It’s Moderation or Mockery for Buzzwords

posted in: Writing | 1

“Dude, that’s so lame!” We expect to hear this sort of criticism from our teenage children often and loudly, but when we hear it from colleagues it stings more. Not that most people will say it to our faces, of course. Still, at times it’s possible to get a sense that’s what listeners are thinking based on subtle eye-rolls, suspiciously twitchy muscles or, worst of all, hearing what sounds an awful lot like our words being used in a mocking sense.

A recent infographic by GoToMeeting shares 50 words and phrases they can’t stand to hear at work, but often do. The recommendation is to drop these terms immediately and never look back.

The list includes plenty of overused and truly annoying business buzzwords that make my skin crawl. ‘Open kimono’ and ‘low-hanging fruit’ are among the worst offenders in my book. You may be nauseated by others on the infographic that don’t bother me at all. And that’s where this issue begins to break down.

I’m as outspokenly critical as anyone of the trendy catchphrases that assault the professional world in waves. When the term du jour is at its peak, it seems like every conversation includes these offensive words, making my ears cringe and my teeth grind. The bbr marketing team enjoys writing our own “Stop Now!” posts every so often and we don’t hold back.

But the posts we publish decrying the words and phrases we hate most are only our opinion, and often mask conflicting views within our own small office. GoToMeeting’s comprehensive list of 50 of the worst offenders is their opinion. Neither our opinions nor theirs should be mistaken for platonic Truth, immutable and eternal. Every person you interact with will be annoyed by some phrase you use, and you’ll never have a clue how anyone could find it irritating.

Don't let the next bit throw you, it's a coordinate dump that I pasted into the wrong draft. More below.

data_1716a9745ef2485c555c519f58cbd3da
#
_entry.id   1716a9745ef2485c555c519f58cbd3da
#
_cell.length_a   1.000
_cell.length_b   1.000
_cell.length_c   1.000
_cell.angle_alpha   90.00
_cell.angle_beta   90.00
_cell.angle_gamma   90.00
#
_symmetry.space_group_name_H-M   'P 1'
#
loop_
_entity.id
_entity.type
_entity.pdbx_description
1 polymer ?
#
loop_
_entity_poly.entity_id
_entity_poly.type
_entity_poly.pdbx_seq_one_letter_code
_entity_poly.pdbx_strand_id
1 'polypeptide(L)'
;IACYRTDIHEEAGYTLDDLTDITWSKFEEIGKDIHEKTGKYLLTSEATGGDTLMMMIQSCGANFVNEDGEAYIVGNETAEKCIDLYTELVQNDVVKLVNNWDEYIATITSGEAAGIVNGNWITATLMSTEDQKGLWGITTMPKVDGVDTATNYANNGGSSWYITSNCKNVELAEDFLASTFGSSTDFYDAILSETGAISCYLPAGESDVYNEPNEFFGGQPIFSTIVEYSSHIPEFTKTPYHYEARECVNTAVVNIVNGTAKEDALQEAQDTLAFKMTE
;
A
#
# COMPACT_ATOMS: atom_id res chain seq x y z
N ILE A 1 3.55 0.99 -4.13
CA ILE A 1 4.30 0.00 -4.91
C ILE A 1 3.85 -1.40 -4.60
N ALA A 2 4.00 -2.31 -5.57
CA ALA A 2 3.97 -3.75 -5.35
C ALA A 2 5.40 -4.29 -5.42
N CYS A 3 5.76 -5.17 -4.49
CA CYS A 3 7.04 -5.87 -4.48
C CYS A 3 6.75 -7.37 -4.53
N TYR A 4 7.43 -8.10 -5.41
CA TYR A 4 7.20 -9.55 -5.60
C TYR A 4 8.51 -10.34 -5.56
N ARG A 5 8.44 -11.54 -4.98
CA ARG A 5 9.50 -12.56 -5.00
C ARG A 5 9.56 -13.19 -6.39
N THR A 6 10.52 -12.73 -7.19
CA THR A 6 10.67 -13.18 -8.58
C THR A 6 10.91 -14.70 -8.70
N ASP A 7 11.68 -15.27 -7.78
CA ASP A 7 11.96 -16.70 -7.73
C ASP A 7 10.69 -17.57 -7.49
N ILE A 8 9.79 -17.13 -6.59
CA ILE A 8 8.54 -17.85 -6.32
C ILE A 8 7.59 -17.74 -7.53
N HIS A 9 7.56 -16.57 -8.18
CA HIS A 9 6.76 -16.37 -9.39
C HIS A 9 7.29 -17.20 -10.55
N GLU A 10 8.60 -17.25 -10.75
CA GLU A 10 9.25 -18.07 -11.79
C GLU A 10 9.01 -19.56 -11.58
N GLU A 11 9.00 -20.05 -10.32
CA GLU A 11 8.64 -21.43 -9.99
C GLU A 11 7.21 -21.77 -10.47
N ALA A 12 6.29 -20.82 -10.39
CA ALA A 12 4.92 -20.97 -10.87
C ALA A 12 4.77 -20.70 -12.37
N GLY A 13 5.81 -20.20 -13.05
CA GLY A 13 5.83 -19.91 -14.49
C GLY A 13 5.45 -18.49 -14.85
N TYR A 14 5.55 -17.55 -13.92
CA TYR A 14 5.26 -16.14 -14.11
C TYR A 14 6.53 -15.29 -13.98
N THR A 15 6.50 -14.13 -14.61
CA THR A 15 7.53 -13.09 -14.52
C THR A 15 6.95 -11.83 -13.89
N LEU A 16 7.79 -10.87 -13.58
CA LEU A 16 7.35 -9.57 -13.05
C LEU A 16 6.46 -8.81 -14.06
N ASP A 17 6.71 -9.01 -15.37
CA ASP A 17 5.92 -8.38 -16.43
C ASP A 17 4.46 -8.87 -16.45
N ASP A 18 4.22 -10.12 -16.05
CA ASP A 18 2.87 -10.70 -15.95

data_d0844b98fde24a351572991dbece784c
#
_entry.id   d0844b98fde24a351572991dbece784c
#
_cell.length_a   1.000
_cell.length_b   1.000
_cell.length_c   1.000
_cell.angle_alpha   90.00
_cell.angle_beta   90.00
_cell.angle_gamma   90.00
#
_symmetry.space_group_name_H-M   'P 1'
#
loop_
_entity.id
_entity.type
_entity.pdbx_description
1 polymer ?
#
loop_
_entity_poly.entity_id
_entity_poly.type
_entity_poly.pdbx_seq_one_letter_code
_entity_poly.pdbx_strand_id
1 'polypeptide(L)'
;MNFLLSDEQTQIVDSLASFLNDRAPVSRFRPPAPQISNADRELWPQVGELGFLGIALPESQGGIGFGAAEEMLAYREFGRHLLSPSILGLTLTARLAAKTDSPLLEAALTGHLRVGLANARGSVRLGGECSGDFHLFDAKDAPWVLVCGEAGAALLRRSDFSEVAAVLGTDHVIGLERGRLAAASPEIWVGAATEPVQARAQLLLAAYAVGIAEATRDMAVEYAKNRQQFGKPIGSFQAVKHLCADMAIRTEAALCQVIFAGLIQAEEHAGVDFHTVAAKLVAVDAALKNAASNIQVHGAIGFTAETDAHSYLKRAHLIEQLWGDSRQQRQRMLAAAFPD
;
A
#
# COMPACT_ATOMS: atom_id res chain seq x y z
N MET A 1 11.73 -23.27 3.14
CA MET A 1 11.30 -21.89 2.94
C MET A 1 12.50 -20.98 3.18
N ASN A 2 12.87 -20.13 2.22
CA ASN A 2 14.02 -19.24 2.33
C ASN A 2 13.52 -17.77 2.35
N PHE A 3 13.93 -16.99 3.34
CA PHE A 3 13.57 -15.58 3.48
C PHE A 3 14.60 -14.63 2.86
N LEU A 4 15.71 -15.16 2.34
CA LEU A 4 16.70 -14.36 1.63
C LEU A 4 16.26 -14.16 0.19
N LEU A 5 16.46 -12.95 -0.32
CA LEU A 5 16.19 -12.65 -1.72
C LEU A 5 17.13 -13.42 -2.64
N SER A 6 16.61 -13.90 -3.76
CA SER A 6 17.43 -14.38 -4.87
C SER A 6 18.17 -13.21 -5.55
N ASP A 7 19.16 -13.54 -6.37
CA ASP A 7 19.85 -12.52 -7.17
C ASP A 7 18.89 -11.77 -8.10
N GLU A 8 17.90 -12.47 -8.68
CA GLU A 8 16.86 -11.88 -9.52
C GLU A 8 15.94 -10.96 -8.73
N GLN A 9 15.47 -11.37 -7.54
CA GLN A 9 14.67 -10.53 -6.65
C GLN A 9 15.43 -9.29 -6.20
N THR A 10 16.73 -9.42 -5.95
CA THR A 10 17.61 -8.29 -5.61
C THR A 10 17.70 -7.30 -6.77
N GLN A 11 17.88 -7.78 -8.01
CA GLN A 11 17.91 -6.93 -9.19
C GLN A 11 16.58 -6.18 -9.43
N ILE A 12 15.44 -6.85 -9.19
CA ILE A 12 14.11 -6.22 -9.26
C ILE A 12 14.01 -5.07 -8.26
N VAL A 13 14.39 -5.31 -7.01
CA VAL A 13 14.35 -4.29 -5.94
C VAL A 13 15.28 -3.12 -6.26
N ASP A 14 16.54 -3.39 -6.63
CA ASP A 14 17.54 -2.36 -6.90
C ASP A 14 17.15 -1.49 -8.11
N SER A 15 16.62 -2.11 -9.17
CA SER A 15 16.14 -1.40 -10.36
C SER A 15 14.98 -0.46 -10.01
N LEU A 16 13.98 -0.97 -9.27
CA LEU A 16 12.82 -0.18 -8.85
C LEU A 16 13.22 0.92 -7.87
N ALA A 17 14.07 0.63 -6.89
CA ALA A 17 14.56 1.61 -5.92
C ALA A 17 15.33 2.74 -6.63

Since you can’t avoid what you don’t know will drive a listener up the wall, what should you do? Is silence the only solution? Of course not! The best way to avoid being mocked in secret (or in public) and shunned by all is to pay attention to what’s coming out of your mouth. Most of us are guilty of glomming onto a particular word or phrase for a while, and that’s a dangerous habit.

Be alert to your speech trends and make sure not to gravitate to one term too often. Vary your word choices so that if there is something that grates on the ears of a listener, at least it won’t happen over and over. The last thing you want is to be known as the person who can’t get through a conversation without saying that awful word.

Just use a little self-control in your speaking and writing and you’ll be on safe ground. Trite phrase? Pretentious term? Annoying buzzword? They’ll probably all appear at one time or another, since these criticisms are utterly subjective. That’s a normal cost of communication. No problem! It’s when a specific term becomes ingrained in speech patterns that the issue merits legitimate complaint.

Feel free to use the words on the infographic and any others you like. Meanwhile I’ll bear up, knowing that you shudder when I say whatever it is that you despise. But both of us will do well to remain alert for repetition and over-reliance on any specific word or phrase, because it just might be the one that our nearest and dearest loathe beyond measure.

 

 

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Sarah Warlick is responsible for making us and all of our clients sound professional and eloquent as the content director at bbr marketing. In this role, Sarah is in charge of ensuring that all copy is well-written, accurate and free of pesky typos before it heads out the door. Additionally, she is a prolific writer and a frequent contributor to bbr marketing’s blog sites. She spends a good deal of time writing copy for our clients and has a unique way of crawling into our clients’ heads to create ghostwritten copy that sounds as if it came directly from their pen.

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One Response

  1. Kathy Brents
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    This made me laugh. “Reach Out” is probably the worst for me. Ugh! And some of the ones I didn’t even realize like “low hanging fruit”. I don’t use that one but I do hear it often. Now I’ll for sure be annoyed by it. “Bandwidth” is another. And “Pipeline” and “Vertical”. Those may or may not be buzzwords but are annoying just the same!

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